• Enzymatic digestion- to digest proteins, carbohydrates and lipids of cell wall


FRACTIONATION

Centrifugation


Cell Fractionation

  • Physical methods of cell disruption

  • Pastel and mortar homogenizer

  • Abrasive beads-sands, silica, alumina

  • Blender-special designed blades and chamber

  • Pressure homogenization-cells are imbibed with an inert gas (argon) which will form gas bubbles inside cytoplasm when the cells are suddenly returned to atmospheric pressure, hence rupture the membrane.

  • Osmotic shock-swelling and disrupting of cells in hypotonic solution

  • Freezing/ thawing technique-ice crystals rupture the cells

  • Ultrasonification- ultrasonic wave to break open the plasma membrane and leave the internal organelles intact.


Cell Fractionation

  • Non-physical methods of cell disruption

  • Organic solvents- chloroform/methanol mixtures can dissolve membrane lipids (destroy membranes) and release subcellular components.

  • Chaotropic anions- potassium thiocyanate, potassium bromide, lithium diiodosalicylate act to destabilize lipid membranes consequently, the subcellular components are being released.

  • Detergents- solubilize the integral membrane proteins by interacting with the phospholipid bilayer, e.g., SDS (anionic), Deoxycholate (non-denaturing) and Triton X-100 (non-ionic)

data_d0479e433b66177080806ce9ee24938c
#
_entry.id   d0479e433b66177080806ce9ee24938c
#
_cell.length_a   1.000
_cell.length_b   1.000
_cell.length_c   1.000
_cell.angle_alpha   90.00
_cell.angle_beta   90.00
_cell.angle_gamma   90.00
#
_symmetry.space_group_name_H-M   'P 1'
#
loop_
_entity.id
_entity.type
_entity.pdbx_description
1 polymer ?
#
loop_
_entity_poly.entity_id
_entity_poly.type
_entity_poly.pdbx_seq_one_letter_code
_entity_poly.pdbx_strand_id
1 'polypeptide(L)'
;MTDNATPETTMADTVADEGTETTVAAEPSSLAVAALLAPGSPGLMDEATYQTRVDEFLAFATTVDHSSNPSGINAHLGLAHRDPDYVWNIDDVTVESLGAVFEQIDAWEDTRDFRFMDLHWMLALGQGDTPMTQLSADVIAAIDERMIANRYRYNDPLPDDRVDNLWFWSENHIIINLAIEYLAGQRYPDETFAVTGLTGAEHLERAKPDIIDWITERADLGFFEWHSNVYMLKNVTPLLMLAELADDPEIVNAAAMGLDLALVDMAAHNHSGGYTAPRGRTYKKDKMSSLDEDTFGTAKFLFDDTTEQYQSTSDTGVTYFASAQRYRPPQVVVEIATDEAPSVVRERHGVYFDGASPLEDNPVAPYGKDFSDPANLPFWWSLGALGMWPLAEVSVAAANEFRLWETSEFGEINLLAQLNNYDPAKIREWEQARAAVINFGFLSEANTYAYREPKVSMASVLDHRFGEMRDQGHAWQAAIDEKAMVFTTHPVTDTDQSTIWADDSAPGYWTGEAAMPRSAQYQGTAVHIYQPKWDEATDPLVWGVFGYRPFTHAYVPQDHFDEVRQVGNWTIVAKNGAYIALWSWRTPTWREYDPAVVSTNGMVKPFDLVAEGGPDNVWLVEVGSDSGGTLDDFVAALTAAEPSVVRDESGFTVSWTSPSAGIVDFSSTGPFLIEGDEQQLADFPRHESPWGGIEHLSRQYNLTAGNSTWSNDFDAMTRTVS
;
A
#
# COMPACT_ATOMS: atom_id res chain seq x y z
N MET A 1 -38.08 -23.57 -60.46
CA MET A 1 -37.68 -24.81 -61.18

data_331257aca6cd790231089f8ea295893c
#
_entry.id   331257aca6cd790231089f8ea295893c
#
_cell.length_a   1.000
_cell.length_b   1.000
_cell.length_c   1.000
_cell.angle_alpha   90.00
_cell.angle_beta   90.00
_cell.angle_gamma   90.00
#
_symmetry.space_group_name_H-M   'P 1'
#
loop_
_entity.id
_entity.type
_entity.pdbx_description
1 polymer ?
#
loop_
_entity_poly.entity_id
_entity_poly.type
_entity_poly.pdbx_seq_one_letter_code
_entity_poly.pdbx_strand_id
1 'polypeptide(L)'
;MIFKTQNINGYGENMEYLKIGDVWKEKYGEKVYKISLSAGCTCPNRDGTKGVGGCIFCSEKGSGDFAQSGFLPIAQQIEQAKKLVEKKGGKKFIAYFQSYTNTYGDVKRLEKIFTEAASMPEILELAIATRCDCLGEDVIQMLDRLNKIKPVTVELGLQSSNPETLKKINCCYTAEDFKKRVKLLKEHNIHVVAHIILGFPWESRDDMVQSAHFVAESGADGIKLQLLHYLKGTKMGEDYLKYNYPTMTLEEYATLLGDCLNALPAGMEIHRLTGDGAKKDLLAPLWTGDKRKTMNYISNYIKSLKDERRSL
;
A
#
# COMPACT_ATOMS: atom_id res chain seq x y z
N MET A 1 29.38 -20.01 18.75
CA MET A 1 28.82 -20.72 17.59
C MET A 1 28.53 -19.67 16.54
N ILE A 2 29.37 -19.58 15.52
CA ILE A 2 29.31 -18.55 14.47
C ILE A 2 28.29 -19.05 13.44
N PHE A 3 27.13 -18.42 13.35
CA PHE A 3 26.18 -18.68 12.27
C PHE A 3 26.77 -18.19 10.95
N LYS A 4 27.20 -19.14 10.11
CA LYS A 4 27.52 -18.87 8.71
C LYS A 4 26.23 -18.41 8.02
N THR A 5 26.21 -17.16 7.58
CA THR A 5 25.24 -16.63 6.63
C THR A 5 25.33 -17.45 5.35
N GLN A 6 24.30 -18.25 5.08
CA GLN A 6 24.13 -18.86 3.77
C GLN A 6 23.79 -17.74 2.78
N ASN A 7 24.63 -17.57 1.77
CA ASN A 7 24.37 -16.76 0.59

• Enzymatic digestion- to digest proteins, carbohydrates and lipids of cell wall, Mixture of enzymes: chitinases, pectinases, lipases, proteases, cellulases


Cell Fractionation

  • Homogenization medium

  • Slightly hypo-osmotic or iso-osmotic – to preserve structural integrity of organelles

  • Osmoticums: sucrose, manitol, sorbitol

  • Chelating agents: EDTA or EGTA (remove Ca2+ or Mg2+ which are required by membrane proteases)

  • Protease inhibitor: endopeptidases, exopeptidases

  • The homogenization should be performed at 4oC to minimize protease activity


Cell Fractionation

  • Fractionation

  • The most widely used technique for fractionating cellular components is centrifugation technique

  • Particles of different density, size, and shape sediment at different rate in a centrifugal field.